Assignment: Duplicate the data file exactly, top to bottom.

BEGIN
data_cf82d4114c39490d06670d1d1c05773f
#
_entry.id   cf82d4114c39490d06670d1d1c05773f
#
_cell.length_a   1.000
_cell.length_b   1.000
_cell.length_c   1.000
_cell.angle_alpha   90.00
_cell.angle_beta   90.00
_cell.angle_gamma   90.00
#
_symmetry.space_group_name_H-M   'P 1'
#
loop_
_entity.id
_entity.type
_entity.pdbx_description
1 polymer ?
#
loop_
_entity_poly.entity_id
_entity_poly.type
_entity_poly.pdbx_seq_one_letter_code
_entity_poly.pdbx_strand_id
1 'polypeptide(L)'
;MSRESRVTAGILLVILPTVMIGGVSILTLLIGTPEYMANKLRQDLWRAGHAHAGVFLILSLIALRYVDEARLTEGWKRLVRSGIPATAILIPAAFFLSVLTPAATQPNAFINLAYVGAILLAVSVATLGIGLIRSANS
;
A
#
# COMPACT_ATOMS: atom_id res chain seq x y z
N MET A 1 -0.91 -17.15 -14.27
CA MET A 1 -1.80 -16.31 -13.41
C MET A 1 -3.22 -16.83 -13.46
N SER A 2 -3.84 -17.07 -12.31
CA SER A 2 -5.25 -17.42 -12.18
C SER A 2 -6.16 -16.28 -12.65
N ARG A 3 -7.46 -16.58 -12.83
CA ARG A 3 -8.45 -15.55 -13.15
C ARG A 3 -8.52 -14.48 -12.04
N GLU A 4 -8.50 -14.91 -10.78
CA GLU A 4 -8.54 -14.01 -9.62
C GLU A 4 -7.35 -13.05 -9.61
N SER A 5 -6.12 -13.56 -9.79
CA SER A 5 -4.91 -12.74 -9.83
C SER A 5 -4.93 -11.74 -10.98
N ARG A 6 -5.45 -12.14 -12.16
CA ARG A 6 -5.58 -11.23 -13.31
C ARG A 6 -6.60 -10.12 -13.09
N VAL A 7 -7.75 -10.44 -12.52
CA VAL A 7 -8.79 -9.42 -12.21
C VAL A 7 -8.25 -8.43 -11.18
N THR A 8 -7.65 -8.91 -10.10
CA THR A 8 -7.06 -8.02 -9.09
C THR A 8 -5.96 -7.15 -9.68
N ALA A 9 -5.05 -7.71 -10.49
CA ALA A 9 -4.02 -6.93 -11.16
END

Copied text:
data_cf82d4114c39490d06670d1d1c05773f
#
_entry.id   cf82d4114c39490d06670d1d1c05773f
#
_cell.length_a   1.000
_cell.length_b   1.000
_cell.length_c   1.000
_cell.angle_alpha   90.00
_cell.angle_beta   90.00
_cell.angle_gamma   90.00
#
_symmetry.space_group_name_H-M   'P 1'
#
loop_
_entity.id
_entity.type
_entity.pdbx_description
1 polymer ?
#
loop_
_entity_poly.entity_id
_entity_poly.type
_entity_poly.pdbx_seq_one_letter_code
_entity_poly.pdbx_strand_id
1 'polypeptide(L)'
;MSRESRVTAGILLVILPTVMIGGVSILTLLIGTPEYMANKLRQDLWRAGHAHAGVFLILSLIALRYVDEARLTEGWKRLVRSGIPATAILIPAAFFLSVLTPAATQPNAFINLAYVGAILLAVSVATLGIGLIRSANS
;
A
#
# COMPACT_ATOMS: atom_id res chain seq x y z
N MET A 1 -0.91 -17.15 -14.27
CA MET A 1 -1.80 -16.31 -13.41
C MET A 1 -3.22 -16.83 -13.46
N SER A 2 -3.84 -17.07 -12.31
CA SER A 2 -5.25 -17.42 -12.18
C SER A 2 -6.16 -16.28 -12.65
N ARG A 3 -7.46 -16.58 -12.83
CA ARG A 3 -8.45 -15.55 -13.15
C ARG A 3 -8.52 -14.48 -12.04
N GLU A 4 -8.50 -14.91 -10.78
CA GLU A 4 -8.54 -14.01 -9.62
C GLU A 4 -7.35 -13.05 -9.61
N SER A 5 -6.12 -13.56 -9.79
CA SER A 5 -4.91 -12.74 -9.83
C SER A 5 -4.93 -11.74 -10.98
N ARG A 6 -5.45 -12.14 -12.16
CA ARG A 6 -5.58 -11.23 -13.31
C ARG A 6 -6.60 -10.12 -13.09
N VAL A 7 -7.75 -10.44 -12.52
CA VAL A 7 -8.79 -9.42 -12.21
C VAL A 7 -8.25 -8.43 -11.18
N THR A 8 -7.65 -8.91 -10.10
CA THR A 8 -7.06 -8.02 -9.09
C THR A 8 -5.96 -7.15 -9.68
N ALA A 9 -5.05 -7.71 -10.49
CA ALA A 9 -4.02 -6.93 -11.16